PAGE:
This recipe is made in 2 minutes – dump and stir – and packs 8-10 grams of protein (depending on how many almonds in your topping (shout out to pumpkin seeds – a small handful has 9 grams of protein and is a great source of zinc)). It’s very low in sugar (bonus in preventing late morning crashes) and is high in fiber – 45% of your RDA. And of course, all those spices are amazing for digestion and so much more. Cinnamon alone aids digestion, is helpful with controlling type 2 diabetes and cholesterol, and serves as an anti-inflammatory. It’s all good!
But most importantly, it’s tasty and easy to take to work or eat on the fly. And it does not, I’m quite sure, include, as Bailey suggests, the “tears of all the poor souls who’ve wasted their afternoon snack on a bowl of grayish goo.”
How is it exactly that “Salad Days” has gone from meaning green and naïve (Shakespeare’s Antony and Cleopatra) to the more current American connotation of being at one’s heyday or pinnacle? So American, right? Wait long enough and it can mean whatever you want. And what I want is green – as in green salad with green (and yellow) summer squash. It’s reparation for making you go to that 425o kitchen last week, chasing a cherry pie. This one is perfect for these oppressive muggy days. You won’t have to turn on a thing.
I have to admit, I never really thought about raw squash as a tasty treat, finding it a bit pithy and bland. However a couple summers ago I was on a media tour for a client and met a journalist at a farm to table restaurant in NYC where I promptly fell in love with a version of this salad. The trick is to thinly slice the squash – as paper thin as possible. I like using a mandoline and particularly like the Matfer Mandoline.
I once styled a cooking segment on the Today Show for the best chef in the Army, and he turned me on to this fine piece of equipment. I have had it for 15+ years and it is still in great shape. It’s got good safety features, so it’s not scary like some mandolines, and it doesn’t pit or corrode like the one I got in France a zillion years ago and need to toss. Chef arrived on some kind of Army transport so he didn’t have to worry about blades at TSA. However his most important travel companion was an 8 1/2 x 11” flat piece of striped genoise sponge cake that was created by piping razor thin lines of alternating chocolate and vanilla batter. He used it to line a tall glass trifle bowl for an elegant presentation. And he carried it in a manila file folder. Filed under P for pastry? I was pretty much speechless. Given the turn of world events, I often wonder if our military still carry pastry in their file folders.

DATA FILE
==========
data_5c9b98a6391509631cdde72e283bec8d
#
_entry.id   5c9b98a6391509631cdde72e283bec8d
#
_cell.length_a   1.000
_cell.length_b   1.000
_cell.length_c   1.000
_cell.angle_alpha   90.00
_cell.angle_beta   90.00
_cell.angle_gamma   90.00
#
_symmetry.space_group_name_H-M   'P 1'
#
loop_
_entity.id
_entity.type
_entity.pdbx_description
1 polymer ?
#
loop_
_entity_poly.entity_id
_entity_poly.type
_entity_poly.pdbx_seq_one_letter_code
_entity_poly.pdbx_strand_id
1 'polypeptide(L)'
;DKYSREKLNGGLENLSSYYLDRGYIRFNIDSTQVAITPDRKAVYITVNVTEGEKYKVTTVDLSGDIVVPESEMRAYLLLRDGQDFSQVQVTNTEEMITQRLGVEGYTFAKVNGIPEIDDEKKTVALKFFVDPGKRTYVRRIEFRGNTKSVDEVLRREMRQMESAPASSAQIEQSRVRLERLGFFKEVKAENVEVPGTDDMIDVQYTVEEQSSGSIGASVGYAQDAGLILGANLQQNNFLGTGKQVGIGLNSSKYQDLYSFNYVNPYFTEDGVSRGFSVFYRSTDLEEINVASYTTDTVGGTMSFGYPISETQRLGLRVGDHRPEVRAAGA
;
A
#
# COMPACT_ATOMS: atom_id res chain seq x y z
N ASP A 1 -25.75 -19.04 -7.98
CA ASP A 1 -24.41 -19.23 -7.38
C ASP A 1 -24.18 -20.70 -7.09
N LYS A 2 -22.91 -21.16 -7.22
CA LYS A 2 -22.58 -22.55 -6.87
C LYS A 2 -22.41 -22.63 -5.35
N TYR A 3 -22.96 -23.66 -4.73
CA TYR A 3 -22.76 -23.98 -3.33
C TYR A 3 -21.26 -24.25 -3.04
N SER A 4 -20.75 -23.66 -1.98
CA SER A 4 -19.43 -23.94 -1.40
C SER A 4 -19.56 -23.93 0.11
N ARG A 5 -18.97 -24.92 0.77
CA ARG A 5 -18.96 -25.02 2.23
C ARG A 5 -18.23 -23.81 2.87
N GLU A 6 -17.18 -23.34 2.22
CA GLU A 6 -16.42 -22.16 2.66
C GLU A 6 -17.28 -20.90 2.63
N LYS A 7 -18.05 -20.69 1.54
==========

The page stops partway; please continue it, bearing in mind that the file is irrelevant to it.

After first tasting that salad in NYC, I have tweaked it pretty much every time I make it and this is how it rolls this summer. A dear friend recently delivered a spice jar filled with a pepper blend which I found I couldn’t live without. I burned through that jar in short order and have now made my own. Mine seems a lot darker than hers so I suspect mine has more black pepper. She even recommends adding green peppercorns to the mix, but so far I have not tried that. I love the KitchenAid coffee grinder to grind all my spices – and now they have an even better model that comes with an additional bowl fitted with a blade optimized for spices, in addition to the primary bowl specifically tooled for coffee – two gadgets in one – KitchenAid Blade Coffee and Spice Grinder Combo.
Zesty Pepper Blend
1 cup ground black pepper
1/2 cup cardamom seeds
1/2 cup coriander seeds
Grind each seed separately in a spice grinder or mini chopper. Mix all spices together and store in an airtight container.
Summer Squash and Arugula Salad
1 yellow squash
3 cups arugula
¼ pound sheep’s milk cheese, such as Ewephoria, cut in shards or with a cheese planer